Oblitus makes no effort to hold your hand; it just shoves you off a cliff and tells you to fly. If you’re lucky, you’ll glide before you land. But keep climbing up that cliff, and you’ll fly eventually – after all, there’s an achievement for beating the game under 25 minutes. As I mentioned, it’s not a long game, but the process of getting good enough will take you quite a while. And while that concept has picked up in recent years with roguelike titles gaining appeal via streaming services, it originated decades ago. It’s refreshing that while AAA developers have yet to make a big budget roguelike title, so many small teams are able to create this subgenre. The Souls series, and the soon to be released Bloodborne are proof people want difficult games – it’s just a matter of getting titles like Oblitus attention. Short enough to beat in a sitting, hard enough to keep you challenged, and fun enough to keep drawing you back in.



  • Aesthetics
  • Difficult but Fair
  • Bosses
  • Upgrade System


  • Random Movement Issues

Oblitus was created by Connor Ullman and published by Adult Swim Games. The game will be available on PC February 27, 2015. The copy reviewed was provided for us. If you’d like to see more Oblitus, check out the official site.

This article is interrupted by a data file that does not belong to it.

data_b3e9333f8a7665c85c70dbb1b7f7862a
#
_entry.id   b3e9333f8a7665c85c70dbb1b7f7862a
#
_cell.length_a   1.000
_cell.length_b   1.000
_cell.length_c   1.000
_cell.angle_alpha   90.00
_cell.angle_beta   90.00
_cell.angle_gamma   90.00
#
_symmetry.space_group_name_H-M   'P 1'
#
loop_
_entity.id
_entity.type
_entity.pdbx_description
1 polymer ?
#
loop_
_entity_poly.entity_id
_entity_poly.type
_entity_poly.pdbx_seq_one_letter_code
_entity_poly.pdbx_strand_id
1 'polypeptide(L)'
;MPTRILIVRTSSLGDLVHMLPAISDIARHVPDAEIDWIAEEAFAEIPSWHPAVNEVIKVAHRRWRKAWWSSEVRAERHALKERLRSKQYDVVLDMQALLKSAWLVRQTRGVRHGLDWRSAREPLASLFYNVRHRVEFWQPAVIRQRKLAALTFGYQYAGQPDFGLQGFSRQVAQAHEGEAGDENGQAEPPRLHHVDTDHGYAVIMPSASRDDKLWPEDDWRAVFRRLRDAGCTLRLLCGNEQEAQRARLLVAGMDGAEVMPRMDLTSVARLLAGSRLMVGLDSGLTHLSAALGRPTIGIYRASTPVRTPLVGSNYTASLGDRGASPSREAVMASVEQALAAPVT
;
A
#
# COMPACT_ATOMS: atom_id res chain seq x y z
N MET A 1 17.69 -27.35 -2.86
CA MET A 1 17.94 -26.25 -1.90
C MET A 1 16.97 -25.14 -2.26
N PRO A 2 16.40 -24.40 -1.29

Here at FFoP we use a rating method that you may be unfamiliar with, so allow us to clarify. When we review a game, we see what sort of BRA fits. Buy, Rent, or Acquire is the rating we give out – we’ve boiled it down for simplicity. A Buy is worth the full retail value; a Rent is something you may want to try before you buy, or grab at a discount; an Acquire is something you can play, but we’d suggest borrowing it from someone, grabbing it in a game bundle, or some other means. If you want further clarification, please feel free to get in touch.